“In cuprate superconductors, we have learned how to detect charge stripes when they are pinned to the atomic lattice, but once they start to move, we lose sight of them,” Tranquada said. “So, instead of a superconducting compound of lanthanum, strontium, copper, and oxygen, we did a bit of alchemy to replace the copper with nickel.”

    In an elegant process led by study coauthor and Brookhaven scientist Genda Gu, the nickel-oxide—or nickelate—crystals were grown from a liquid phase without the use of any container. As they offered a similar structure to cuprates, but with stronger stripe ordering, the elusive charge stripes would be easier to spot, assuming the right tool could be found to peer inside.

    The team turned to the time-of-flight Hybrid Spectrometer (HYSPEC) at Oak Ridge Lab’s Spallation Neutron Source, a DOE Office of Science User Facility. The instrument—the product of a proposal first developed at Brookhaven—bombarded the nickelate sample with a beam of neutrons that then scatter off the atomic structure. By measuring the time it takes for the scattered neutrons to reach detectors, the scientists deduced the energy lost or gained—this in turn revealed the presence or absence of the stripes.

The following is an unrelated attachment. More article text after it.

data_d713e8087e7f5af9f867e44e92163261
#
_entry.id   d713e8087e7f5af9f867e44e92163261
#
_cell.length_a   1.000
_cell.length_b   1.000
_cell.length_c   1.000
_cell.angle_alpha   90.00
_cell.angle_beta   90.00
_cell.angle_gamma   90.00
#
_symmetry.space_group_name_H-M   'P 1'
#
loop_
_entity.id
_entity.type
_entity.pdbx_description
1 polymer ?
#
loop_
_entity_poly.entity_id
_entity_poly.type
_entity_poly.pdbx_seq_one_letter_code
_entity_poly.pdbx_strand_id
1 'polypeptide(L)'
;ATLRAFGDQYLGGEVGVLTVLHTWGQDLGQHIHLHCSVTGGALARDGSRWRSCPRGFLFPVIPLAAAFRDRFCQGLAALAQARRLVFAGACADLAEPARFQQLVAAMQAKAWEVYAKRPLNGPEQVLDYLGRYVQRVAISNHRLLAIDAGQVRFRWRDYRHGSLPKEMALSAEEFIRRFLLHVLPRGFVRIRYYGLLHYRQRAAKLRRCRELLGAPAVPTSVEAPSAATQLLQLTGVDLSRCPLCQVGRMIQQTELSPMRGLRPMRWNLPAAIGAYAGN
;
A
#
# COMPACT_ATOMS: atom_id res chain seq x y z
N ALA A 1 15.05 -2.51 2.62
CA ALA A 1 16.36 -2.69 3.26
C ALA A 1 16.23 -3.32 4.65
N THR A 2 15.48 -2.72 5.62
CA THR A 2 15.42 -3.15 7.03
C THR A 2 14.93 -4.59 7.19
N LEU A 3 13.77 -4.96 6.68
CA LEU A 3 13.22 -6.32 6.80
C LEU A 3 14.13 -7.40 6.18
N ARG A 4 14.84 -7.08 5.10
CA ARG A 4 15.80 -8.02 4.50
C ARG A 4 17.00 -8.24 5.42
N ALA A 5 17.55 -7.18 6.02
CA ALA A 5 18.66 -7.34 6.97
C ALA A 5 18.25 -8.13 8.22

Schools of electronic fish

    The neutron scattering results, which require intense computer processing, provided evidence of a so-called nematic phase in the nickelate.

    “Electronic nematic phases are driven by electron correlations that break the rotational symmetry of the material’s crystal lattice,” Zhong said. “In the nickelate, these wave-like, correlated stripes move through the material and directly impact conductivity.”

    As Tranquada explained, this can be visualized as schools of long, slender fish swimming through some sunken structure.